…so, here it is: post.

If you look at each marble that is being listened to, you can see that they can easily be converted to the same/ similar types of demand we receive in our organisation.

Now, ThinkPurpose is him/herself (?) standing on the shoulders of John Seddon and his original definition of:

Failure demand is demand caused by a failure to do something or do something right for the customer…which is created by the organisation not working properly…which is under the organisation’s control.”

“…in service organisations, failure demand is often the greatest source of waste.”

Going forward I’d love to hear about people seeing, studying, and talking about their marbles!!!

Finally, it was recently put to me that ‘isn’t failure demand just another way of explaining the waste of re-work?’. My response is ‘no, but there may very well be a relationship between the two’. My explanation to show they are different is as follows:

On the one hand: You might spot an error, perform some re-work to correct it and do this without the customer’s knowledge/ attention…and thus avoid failure demand (the customer contacting you).

On the other: You might receive failure demand without this requiring re-work of what’s already been done:

  1. ‘where is my claim’: doesn’t mean that there is necessarily anything wrong with the work that has been done so far…it just might be ‘stuck’. To handle this failure demand requires new yet avoidable work to:
  • handle the customer’s request (e.g. the phone call), look up the claim details, make enquiries, work out what is happening;
  • expedite the claim so as to be seen to be ‘doing something’ for the customer
  • get back to the customer with well thought through and carefully crafted explanations and ‘platitudes’
  1. ‘why haven’t you done this to my claim’: doesn’t necessarily mean that previous work has to be re-worked. It requires new yet avoidable work to:
  • handle the customer’s request as per the above; and
  • perform further actions that:
    • should have been done, but weren’t; or worse
    • are now required but wouldn’t have been if it had been done right in the first place.

Either of these examples of failure demand might prompt an element of re-work, but they will always require new work.

Shonky experiments

chemikWhat’s the definition of an experiment? The Oxford English dictionary provides the following:

  • A scientific procedure undertaken to make a discovery, test a hypothesis, or demonstrate a known fact
  • A course of action tentatively adopted without being sure of the outcome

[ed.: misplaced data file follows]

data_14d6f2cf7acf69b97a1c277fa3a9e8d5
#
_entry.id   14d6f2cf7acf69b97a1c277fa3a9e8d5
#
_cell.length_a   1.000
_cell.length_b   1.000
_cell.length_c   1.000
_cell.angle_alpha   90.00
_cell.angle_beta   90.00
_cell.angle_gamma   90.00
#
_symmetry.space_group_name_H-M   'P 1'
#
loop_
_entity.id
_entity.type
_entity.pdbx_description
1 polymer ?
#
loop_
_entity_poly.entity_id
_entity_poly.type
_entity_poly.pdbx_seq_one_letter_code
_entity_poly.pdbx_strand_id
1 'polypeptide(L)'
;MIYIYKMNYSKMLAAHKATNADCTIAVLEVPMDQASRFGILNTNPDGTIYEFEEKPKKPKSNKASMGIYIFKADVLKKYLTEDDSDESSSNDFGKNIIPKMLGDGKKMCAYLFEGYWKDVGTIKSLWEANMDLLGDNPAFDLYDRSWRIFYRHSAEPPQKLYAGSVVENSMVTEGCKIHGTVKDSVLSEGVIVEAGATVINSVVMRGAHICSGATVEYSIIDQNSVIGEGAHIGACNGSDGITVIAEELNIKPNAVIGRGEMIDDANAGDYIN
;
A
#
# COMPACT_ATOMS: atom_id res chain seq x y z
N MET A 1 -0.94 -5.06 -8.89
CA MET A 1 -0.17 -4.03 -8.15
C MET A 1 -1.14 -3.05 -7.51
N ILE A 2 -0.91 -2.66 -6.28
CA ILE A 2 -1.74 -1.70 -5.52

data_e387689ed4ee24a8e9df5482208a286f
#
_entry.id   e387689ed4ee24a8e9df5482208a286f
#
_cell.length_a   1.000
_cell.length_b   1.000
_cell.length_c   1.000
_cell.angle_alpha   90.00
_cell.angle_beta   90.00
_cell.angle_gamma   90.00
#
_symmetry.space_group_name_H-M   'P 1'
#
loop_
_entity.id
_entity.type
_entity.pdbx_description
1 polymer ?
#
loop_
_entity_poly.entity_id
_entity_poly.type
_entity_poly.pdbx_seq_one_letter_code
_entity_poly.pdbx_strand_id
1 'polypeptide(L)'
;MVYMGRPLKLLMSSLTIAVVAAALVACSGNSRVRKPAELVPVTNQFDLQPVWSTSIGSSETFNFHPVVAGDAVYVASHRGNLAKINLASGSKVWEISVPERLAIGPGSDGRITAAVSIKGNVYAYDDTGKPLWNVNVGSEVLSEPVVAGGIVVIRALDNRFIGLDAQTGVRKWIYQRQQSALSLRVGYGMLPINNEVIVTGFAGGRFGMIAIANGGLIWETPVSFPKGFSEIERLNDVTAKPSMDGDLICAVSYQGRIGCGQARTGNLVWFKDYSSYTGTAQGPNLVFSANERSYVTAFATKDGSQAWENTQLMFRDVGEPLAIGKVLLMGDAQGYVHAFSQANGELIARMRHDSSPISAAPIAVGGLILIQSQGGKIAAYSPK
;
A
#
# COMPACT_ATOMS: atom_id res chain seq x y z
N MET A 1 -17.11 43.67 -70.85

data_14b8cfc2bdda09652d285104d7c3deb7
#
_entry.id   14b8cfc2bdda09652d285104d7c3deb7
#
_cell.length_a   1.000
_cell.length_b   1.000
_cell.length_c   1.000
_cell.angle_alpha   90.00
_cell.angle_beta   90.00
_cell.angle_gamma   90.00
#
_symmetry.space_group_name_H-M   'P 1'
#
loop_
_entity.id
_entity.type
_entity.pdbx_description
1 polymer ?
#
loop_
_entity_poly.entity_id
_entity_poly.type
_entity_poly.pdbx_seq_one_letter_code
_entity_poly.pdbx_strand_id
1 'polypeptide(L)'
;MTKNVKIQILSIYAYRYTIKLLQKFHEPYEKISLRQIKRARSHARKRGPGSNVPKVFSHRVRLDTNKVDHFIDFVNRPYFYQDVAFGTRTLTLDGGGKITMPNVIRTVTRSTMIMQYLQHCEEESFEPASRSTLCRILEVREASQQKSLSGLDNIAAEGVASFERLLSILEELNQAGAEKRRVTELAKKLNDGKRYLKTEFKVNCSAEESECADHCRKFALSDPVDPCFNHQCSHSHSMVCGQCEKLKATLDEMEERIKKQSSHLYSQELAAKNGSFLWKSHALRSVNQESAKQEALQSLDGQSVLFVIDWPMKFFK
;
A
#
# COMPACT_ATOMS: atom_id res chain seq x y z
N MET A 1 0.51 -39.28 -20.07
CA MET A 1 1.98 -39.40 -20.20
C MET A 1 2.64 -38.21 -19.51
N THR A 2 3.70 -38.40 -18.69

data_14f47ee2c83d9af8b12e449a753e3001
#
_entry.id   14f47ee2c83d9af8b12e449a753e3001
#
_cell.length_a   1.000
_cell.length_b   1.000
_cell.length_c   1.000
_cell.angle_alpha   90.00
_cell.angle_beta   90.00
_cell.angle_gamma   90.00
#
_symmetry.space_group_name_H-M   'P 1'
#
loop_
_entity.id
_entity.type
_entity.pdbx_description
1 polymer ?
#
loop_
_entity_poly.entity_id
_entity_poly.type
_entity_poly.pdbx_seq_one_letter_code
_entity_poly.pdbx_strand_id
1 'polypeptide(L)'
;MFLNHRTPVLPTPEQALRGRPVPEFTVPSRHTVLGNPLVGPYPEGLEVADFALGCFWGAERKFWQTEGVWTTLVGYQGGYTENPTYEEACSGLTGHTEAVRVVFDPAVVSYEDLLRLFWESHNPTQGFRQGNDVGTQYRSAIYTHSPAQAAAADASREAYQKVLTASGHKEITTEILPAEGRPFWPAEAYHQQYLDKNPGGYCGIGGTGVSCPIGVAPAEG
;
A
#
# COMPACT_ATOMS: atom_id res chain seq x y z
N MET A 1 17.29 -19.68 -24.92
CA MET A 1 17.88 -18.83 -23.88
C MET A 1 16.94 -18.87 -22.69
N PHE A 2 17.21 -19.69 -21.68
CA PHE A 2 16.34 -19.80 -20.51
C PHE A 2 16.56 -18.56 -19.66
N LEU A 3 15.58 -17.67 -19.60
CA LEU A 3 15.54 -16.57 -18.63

So an experiment can be about testing a hypothesis (i.e. you are predicting the outcome), and it can be about studying a ‘what if’ scenario where you don’t have a specific expectation of what the result will be. Further, some philosophers of science hold that an experiment can never prove a hypothesis, it can only add support.

To be valid, the experimenter must:

  • have a meaningful and robust method of ‘before’ and ‘after’ measurement: you need to be able to objectively study the outcome;
  • have a valid method of isolating the variable(s) being considered: there’s not a lot of point testing something whilst there are lots of other changes going on as well;
  • neutralise any potential biases: you need a truly open mind…bear in mind that the human being irrationally looks for evidence that supports its current view and, conversely, ignores evidence that does not.

Okay, so how is this relevant to an organisation trying to improve?

You are not performing a valid ‘experiment’ if you are simply ‘testing’ how to implement something you have already decided, and then ‘learning’ how to adjust its implementation so as to roll it out more efficiently.

The ‘Act’ within Plan-Do-Study-Act does not mean Implement…it means take the relevant actions that arise from your scientific study of the outcome of your well planned and executed experiment.

‘Act’ might mean:

  • adopt the change; or
  • abandon the change (e.g. reverse it to arrive back at the original condition), or
  • adapt the test (because you learned something important that needs adjusting); or
  • expand the size of the test (because you need more evidence to conclude)

A reminder of a quote by some dude called R Buckminster Fuller (nice name!):

“There’s no such thing as a failed experiment, only experiments with unexpected outcomes.”

Remember that the PDSA ball should be continually rolling. It isn’t about one grand experiment that purportedly ‘solves all our problems’ by transforming us to a new state. It is about constant experimentation by the joint efforts of those charged with managing a process and those who perform it.

As a closing comment: Why might people be keen to jump to conclusions rather than have an open mind? It might be worth considering the management instruments which are being used upon them (M.B.O, targets, contingent rewards, the rating and ranking of people’s performance).